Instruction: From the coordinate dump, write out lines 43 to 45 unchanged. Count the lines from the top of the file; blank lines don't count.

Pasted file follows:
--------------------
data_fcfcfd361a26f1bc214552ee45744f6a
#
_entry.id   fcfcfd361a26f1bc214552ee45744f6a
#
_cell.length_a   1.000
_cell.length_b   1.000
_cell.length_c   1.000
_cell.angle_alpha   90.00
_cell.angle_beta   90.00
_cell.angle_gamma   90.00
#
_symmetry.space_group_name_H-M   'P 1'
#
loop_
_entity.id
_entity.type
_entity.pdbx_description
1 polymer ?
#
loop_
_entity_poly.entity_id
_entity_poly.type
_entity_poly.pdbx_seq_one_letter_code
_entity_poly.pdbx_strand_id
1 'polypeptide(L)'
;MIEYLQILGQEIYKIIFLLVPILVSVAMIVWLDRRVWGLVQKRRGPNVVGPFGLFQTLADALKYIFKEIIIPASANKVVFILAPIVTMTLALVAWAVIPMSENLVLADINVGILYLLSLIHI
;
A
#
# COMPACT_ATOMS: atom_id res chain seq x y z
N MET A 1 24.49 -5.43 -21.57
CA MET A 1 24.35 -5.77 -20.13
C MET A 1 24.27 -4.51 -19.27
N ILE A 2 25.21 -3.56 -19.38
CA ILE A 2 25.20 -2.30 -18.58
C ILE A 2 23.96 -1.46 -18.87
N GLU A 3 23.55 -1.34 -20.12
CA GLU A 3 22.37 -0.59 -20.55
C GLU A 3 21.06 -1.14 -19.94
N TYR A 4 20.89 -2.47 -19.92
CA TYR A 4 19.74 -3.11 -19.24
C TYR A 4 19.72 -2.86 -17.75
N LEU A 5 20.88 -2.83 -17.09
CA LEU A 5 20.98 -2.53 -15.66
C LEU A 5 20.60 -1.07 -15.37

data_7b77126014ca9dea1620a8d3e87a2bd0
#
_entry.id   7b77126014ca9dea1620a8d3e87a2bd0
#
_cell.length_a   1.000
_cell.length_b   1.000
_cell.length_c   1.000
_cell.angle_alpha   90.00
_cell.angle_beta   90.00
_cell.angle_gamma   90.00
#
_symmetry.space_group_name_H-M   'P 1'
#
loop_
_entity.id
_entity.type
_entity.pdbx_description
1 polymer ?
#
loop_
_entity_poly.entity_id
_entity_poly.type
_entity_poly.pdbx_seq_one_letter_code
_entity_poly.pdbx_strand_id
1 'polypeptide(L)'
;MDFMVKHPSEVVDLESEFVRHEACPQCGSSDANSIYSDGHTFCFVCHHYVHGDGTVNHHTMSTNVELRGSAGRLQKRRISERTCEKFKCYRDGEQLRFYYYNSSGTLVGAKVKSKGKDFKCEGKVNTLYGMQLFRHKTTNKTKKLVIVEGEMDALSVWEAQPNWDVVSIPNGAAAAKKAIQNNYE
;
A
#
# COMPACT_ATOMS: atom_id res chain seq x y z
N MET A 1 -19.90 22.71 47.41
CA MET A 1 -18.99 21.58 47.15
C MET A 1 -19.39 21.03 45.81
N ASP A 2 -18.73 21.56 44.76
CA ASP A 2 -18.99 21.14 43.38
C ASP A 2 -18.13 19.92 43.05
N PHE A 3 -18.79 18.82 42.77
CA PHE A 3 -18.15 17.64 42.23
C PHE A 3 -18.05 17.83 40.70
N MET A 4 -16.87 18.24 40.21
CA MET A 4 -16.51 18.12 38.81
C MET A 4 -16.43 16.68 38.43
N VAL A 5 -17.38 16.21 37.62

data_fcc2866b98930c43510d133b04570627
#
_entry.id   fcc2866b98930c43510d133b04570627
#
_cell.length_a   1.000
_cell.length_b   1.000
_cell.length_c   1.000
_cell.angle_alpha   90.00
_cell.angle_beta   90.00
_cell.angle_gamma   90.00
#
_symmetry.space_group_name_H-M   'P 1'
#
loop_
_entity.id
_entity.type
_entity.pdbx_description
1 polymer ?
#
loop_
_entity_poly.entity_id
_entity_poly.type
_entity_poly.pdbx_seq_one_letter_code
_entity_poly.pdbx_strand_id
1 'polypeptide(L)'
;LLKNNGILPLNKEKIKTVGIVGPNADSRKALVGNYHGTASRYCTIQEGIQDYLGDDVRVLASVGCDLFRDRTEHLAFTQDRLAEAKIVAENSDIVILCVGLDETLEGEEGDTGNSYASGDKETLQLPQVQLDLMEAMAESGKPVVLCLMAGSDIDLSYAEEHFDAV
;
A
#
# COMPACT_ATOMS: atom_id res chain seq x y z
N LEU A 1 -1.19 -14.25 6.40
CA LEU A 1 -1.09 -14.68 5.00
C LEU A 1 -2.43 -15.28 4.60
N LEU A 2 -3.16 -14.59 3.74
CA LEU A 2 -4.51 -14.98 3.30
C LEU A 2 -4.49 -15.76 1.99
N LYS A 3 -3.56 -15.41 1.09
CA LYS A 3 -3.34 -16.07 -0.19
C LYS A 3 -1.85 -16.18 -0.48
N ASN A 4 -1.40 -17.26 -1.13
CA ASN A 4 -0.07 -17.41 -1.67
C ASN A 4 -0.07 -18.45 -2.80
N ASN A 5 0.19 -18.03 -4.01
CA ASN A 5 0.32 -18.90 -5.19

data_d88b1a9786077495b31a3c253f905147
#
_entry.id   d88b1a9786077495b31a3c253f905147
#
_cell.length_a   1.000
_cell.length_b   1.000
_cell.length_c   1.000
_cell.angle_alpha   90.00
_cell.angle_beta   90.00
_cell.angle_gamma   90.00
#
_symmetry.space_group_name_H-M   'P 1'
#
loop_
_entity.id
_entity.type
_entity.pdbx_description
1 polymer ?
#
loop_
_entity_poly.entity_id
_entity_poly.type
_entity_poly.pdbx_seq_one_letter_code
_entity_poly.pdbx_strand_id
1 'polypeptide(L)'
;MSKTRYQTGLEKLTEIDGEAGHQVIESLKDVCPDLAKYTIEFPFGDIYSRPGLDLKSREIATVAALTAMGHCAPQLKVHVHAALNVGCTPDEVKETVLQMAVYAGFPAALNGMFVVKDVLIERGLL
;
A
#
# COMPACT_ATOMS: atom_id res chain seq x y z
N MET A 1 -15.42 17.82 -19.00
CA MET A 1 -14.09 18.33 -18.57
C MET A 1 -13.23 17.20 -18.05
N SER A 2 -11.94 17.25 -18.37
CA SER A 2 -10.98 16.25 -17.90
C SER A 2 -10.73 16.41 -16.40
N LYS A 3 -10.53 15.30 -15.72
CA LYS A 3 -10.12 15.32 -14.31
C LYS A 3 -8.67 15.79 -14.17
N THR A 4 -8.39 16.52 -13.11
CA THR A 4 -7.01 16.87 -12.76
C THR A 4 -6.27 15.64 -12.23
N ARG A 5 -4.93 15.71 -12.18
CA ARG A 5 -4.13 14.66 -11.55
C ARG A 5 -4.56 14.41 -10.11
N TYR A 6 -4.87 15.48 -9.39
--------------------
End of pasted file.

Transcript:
N LEU A 5 20.88 -2.83 -17.09
CA LEU A 5 20.98 -2.53 -15.66
C LEU A 5 20.60 -1.07 -15.37